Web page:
Mr. President, Excellencies,
This report of the High Commissioner for Human Rights on the situation of human rights in Guinea is submitted pursuant to Human Rights Council resolution 31/29. The Human Rights Council also decided to hold an interactive dialogue in the presence of all interested parties on the implementation of the present resolution, with particular emphasis on the fight against impunity. In his previous report to the Human Rights Council on the situation of human rights in Guinea, the High Commissioner had made several recommendations, which the Government took important steps towards implementing during 2016.
The OHCHR Office in Guinea worked with the Government of Guinea, civil society organizations and other national and international stakeholders to elaborate strategies to address human rights challenges in the country, which resulted in significant progress on a number of key human rights issues. Of note, the National Assembly adopted revised procedural and penal codes which included the criminalization of torture and the abolition of the death penalty. Human rights modules were integrated in the Security and Defense Forces curricula, reflecting positive developments towards strengthening the rule of law.
Efforts were also made in relation to transitional justice and national reconciliation, marked by the submission of the final report of the National Consultations on 29 June 2016 to the President by the two leaders of the Christian and Muslim communities, co-chairs of the provisional National Commission on Reconciliation. The main recommendations were related to the establishment of a truth reconciliation commission, the reform of security and justice sectors, a review of the historical record, and the mainstreaming of a gender perspective into the national reconciliation process.
In a crucial step forward to hold perpetrators of the atrocities committed in Conakry on 28
September 2009, Mr. Aboubacar Sidiki Diakité, the aide-de-Camp of former Head of State Captain Dadis Camara, was arrested in Dakar, Sengal, on 16 December 2016, and extradited to Guinea on 12 March 2017. Nevertheless, in spite of the commitment of the Government to prioritize the fight against impunity, major shortcomings remain in the response to many cases of human rights violations. This is illustrated by the slow rate of prosecution of the presumed authors of crimes against humanity committed during the 28 September 2009 events, the lack of trust of citizens in the justice system which results in cases of private justice, and lengthy pretrial detentions. Impunity also remains a feature of the fight against gender-based violence, including Female Genital Mutilation, the perpetrators of which are hardly ever brought before the courts. There are also challenges regarding economic, social and cultural rights, notably with regards to transparency in the management of mineral-resource and the protection of the environment and of communities in mining areas.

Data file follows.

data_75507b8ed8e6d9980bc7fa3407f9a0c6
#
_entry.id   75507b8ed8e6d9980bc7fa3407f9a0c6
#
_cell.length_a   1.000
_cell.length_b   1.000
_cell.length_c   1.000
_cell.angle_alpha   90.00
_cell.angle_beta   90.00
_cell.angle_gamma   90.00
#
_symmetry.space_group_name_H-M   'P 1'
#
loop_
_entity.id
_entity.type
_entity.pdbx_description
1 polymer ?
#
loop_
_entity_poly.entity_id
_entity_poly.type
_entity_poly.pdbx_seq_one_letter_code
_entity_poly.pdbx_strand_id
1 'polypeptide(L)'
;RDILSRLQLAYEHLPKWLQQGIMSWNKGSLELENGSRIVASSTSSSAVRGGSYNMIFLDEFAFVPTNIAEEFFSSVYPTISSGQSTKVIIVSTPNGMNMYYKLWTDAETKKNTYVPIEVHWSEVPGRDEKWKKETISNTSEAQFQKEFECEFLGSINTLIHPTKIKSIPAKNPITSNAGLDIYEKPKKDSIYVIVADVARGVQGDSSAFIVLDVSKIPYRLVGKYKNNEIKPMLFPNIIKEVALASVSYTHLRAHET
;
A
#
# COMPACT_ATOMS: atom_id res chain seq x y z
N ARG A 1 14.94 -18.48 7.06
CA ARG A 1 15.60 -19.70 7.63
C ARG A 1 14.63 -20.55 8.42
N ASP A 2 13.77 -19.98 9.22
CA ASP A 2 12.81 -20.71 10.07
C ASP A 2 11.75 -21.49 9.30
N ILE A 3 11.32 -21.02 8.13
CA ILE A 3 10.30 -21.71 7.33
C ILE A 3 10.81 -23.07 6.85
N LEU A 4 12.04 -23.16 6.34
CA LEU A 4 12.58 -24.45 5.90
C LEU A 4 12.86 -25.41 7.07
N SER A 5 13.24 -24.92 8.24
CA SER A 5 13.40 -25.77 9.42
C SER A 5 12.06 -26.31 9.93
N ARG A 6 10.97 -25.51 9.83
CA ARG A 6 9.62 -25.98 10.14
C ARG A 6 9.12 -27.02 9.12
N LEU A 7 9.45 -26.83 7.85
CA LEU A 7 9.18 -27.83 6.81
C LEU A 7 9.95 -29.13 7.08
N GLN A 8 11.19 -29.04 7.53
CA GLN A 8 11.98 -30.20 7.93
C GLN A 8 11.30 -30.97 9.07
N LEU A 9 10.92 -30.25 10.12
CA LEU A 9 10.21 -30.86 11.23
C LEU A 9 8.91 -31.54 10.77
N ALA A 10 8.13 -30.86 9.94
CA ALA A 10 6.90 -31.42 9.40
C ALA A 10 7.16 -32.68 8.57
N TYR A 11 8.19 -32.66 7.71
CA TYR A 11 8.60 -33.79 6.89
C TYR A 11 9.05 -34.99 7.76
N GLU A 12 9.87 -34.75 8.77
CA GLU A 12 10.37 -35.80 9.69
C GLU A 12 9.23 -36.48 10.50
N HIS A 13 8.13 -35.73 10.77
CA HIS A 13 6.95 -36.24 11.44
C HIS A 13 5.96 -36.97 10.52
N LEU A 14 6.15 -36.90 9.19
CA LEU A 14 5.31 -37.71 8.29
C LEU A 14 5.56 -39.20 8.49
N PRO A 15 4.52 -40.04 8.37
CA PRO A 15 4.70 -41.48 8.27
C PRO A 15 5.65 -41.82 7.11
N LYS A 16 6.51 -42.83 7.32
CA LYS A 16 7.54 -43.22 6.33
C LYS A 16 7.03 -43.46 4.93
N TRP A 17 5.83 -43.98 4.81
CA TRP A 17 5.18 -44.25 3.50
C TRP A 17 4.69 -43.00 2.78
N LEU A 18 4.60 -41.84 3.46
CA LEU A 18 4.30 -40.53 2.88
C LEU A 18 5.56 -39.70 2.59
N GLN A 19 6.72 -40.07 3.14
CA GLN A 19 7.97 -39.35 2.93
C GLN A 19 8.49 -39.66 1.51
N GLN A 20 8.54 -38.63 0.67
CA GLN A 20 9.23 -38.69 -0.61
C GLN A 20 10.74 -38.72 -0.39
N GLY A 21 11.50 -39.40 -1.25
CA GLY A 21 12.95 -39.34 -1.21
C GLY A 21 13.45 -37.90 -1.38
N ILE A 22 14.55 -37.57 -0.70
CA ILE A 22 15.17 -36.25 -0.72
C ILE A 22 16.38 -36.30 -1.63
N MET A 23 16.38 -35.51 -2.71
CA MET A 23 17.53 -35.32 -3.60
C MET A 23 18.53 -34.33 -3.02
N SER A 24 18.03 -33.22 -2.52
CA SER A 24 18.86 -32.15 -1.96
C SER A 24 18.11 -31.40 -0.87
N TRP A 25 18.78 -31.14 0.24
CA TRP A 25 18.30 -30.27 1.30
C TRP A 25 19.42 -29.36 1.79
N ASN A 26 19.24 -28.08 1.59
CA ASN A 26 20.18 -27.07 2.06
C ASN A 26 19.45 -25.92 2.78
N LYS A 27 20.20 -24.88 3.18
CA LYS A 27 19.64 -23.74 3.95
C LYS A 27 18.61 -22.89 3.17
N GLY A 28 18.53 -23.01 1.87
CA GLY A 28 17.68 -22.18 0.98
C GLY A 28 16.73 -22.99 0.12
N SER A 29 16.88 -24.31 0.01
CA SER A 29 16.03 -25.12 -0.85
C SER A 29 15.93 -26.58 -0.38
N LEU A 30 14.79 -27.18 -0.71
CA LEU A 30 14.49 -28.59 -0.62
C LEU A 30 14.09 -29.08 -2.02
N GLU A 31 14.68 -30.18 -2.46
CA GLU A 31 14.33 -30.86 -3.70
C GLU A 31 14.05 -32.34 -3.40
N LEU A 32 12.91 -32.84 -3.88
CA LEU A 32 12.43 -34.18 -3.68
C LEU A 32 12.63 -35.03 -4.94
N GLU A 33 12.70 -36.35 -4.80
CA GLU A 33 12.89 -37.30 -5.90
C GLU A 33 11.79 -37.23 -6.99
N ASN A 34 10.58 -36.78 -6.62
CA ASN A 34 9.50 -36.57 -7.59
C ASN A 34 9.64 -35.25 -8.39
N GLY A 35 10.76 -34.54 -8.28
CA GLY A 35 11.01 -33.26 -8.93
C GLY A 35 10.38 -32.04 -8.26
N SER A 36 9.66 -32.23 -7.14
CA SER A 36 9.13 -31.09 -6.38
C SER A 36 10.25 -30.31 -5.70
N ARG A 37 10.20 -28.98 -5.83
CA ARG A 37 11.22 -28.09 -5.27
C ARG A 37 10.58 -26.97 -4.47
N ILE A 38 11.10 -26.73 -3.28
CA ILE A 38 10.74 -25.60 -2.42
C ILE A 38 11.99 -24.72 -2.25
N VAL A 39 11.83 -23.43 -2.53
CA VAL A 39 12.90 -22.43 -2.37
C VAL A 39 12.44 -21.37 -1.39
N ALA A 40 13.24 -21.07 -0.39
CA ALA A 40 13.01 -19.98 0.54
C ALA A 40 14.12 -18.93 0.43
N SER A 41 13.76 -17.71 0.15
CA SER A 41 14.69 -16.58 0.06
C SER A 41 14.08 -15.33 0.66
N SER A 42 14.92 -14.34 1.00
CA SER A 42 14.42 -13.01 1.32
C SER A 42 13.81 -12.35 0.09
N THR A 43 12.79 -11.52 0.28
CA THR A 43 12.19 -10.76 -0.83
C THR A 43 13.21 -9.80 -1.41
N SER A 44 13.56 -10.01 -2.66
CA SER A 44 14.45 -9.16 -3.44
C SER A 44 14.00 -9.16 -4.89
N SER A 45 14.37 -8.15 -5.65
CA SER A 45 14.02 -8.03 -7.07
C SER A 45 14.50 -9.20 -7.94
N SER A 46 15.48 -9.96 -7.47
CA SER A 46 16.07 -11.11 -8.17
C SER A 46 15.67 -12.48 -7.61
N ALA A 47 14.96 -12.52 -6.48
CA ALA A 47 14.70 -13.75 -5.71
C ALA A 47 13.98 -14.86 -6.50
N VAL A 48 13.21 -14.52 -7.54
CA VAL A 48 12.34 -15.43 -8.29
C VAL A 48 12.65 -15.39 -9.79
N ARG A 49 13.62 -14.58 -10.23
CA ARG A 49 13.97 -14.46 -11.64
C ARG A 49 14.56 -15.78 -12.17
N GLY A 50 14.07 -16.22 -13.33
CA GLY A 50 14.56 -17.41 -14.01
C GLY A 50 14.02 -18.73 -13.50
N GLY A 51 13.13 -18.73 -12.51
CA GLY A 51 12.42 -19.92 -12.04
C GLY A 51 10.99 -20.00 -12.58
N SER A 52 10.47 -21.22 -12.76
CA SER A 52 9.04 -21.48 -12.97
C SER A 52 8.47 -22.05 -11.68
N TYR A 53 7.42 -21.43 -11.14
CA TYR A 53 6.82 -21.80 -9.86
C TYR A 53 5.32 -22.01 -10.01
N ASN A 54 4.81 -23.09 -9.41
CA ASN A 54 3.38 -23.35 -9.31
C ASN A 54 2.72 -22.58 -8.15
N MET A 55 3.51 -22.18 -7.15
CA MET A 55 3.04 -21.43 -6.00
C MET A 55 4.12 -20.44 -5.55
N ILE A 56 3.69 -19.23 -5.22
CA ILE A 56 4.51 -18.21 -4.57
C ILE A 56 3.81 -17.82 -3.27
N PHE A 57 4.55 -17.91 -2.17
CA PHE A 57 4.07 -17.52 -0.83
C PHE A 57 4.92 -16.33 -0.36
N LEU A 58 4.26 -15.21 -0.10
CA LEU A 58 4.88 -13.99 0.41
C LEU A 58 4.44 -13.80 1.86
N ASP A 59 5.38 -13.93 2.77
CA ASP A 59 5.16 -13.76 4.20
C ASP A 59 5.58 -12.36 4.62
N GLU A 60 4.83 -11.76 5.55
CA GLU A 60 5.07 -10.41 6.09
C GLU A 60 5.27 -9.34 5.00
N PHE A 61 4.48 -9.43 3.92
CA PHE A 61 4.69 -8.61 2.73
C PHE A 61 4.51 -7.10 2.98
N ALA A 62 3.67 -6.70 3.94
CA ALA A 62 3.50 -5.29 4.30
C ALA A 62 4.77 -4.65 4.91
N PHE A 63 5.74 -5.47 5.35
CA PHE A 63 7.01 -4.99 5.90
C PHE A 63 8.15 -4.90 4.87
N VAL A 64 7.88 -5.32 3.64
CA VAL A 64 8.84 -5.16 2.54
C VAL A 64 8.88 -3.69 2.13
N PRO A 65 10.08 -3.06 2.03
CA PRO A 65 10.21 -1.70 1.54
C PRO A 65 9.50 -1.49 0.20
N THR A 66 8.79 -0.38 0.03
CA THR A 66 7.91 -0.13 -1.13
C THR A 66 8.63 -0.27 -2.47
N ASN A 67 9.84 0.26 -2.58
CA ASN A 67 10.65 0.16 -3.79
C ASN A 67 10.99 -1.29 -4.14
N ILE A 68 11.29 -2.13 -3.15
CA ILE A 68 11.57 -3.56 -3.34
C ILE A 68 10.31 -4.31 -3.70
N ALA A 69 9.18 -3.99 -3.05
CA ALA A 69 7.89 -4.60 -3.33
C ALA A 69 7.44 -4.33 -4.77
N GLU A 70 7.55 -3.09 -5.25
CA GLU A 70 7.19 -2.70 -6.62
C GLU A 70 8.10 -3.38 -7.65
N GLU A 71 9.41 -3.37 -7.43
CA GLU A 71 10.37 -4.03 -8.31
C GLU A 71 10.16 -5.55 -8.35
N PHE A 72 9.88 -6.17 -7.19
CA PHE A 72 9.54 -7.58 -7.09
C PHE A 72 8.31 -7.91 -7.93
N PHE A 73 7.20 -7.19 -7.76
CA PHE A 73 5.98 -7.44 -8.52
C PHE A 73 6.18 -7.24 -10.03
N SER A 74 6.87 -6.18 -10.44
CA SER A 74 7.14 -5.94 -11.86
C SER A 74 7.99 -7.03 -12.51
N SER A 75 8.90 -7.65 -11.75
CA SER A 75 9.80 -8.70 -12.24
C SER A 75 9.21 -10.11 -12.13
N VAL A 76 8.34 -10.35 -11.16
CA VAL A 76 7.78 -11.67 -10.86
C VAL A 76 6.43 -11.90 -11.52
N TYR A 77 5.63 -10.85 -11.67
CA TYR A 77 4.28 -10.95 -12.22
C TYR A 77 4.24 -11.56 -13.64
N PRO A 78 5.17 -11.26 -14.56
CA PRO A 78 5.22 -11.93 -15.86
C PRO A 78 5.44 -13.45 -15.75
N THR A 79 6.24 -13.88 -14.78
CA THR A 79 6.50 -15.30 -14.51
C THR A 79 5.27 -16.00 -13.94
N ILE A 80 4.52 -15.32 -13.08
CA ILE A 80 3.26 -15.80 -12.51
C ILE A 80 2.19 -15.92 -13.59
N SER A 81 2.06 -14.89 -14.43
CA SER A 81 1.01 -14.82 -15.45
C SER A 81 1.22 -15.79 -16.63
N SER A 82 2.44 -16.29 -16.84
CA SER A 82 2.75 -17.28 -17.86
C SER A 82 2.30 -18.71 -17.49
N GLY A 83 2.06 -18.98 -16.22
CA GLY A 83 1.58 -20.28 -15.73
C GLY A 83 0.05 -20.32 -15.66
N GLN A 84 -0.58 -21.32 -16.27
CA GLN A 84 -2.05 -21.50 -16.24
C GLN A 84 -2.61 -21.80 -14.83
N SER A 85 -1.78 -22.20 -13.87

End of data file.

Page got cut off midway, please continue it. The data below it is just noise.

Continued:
The Office of the High Commissioner for Human Rights (OHCHR) also continued to receive and investigate reports of human rights violations, including allegations of arbitrary arrests and detentions, excessive use of force, torture, and breaches of the duty to protect the population in relation to the many cases of lynching. Most of the allegations of human rights violations were attributed to the security forces.
The High Commissioner concludes his report with recommendations to the Government of Guinea and the international community on measures to be taken to address pending human rights challenges. These include pursuing security sector reform, supporting the post-Ebola recovery plan and the NHRI, and ending gender based violence including Female Genital Mutilation. The High Commissioner further stresses the importance of strengthening the fight against impunity at all levels, including among members of the defence and security forces. The report notes the urgency and importance of making further progress on the trials relating to the events of 28 September 2009, and recommends that individuals charged in cases relating to these events should be suspended from duty pending the completion of the judicial process.